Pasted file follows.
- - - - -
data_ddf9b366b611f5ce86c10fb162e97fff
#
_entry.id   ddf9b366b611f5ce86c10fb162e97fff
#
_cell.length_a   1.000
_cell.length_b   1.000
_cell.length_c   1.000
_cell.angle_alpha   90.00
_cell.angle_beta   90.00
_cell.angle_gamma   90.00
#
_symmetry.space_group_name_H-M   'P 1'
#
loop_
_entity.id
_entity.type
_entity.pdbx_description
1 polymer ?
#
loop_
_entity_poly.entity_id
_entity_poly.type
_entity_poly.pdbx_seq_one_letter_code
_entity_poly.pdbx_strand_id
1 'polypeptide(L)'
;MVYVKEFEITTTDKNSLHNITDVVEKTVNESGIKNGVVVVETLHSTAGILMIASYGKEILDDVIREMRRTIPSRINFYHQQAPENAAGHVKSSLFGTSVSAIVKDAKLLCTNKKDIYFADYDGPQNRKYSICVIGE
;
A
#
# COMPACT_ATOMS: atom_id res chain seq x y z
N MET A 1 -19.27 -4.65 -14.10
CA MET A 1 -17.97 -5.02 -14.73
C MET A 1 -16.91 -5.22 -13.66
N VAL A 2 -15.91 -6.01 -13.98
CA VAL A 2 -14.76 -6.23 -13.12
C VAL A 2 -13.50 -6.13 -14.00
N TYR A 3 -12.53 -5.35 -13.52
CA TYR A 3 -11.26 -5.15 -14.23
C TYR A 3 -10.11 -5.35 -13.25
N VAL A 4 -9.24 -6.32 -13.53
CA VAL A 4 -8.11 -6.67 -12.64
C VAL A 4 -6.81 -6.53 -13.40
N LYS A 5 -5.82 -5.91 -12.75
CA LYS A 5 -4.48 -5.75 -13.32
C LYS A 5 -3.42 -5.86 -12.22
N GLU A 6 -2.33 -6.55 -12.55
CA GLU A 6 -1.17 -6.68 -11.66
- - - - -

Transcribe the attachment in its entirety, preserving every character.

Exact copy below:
data_ddf9b366b611f5ce86c10fb162e97fff
#
_entry.id   ddf9b366b611f5ce86c10fb162e97fff
#
_cell.length_a   1.000
_cell.length_b   1.000
_cell.length_c   1.000
_cell.angle_alpha   90.00
_cell.angle_beta   90.00
_cell.angle_gamma   90.00
#
_symmetry.space_group_name_H-M   'P 1'
#
loop_
_entity.id
_entity.type
_entity.pdbx_description
1 polymer ?
#
loop_
_entity_poly.entity_id
_entity_poly.type
_entity_poly.pdbx_seq_one_letter_code
_entity_poly.pdbx_strand_id
1 'polypeptide(L)'
;MVYVKEFEITTTDKNSLHNITDVVEKTVNESGIKNGVVVVETLHSTAGILMIASYGKEILDDVIREMRRTIPSRINFYHQQAPENAAGHVKSSLFGTSVSAIVKDAKLLCTNKKDIYFADYDGPQNRKYSICVIGE
;
A
#
# COMPACT_ATOMS: atom_id res chain seq x y z
N MET A 1 -19.27 -4.65 -14.10
CA MET A 1 -17.97 -5.02 -14.73
C MET A 1 -16.91 -5.22 -13.66
N VAL A 2 -15.91 -6.01 -13.98
CA VAL A 2 -14.76 -6.23 -13.12
C VAL A 2 -13.50 -6.13 -14.00
N TYR A 3 -12.53 -5.35 -13.52
CA TYR A 3 -11.26 -5.15 -14.23
C TYR A 3 -10.11 -5.35 -13.25
N VAL A 4 -9.24 -6.32 -13.53
CA VAL A 4 -8.11 -6.67 -12.64
C VAL A 4 -6.81 -6.53 -13.40
N LYS A 5 -5.82 -5.91 -12.75
CA LYS A 5 -4.48 -5.75 -13.32
C LYS A 5 -3.42 -5.86 -12.22
N GLU A 6 -2.33 -6.55 -12.55
CA GLU A 6 -1.17 -6.68 -11.66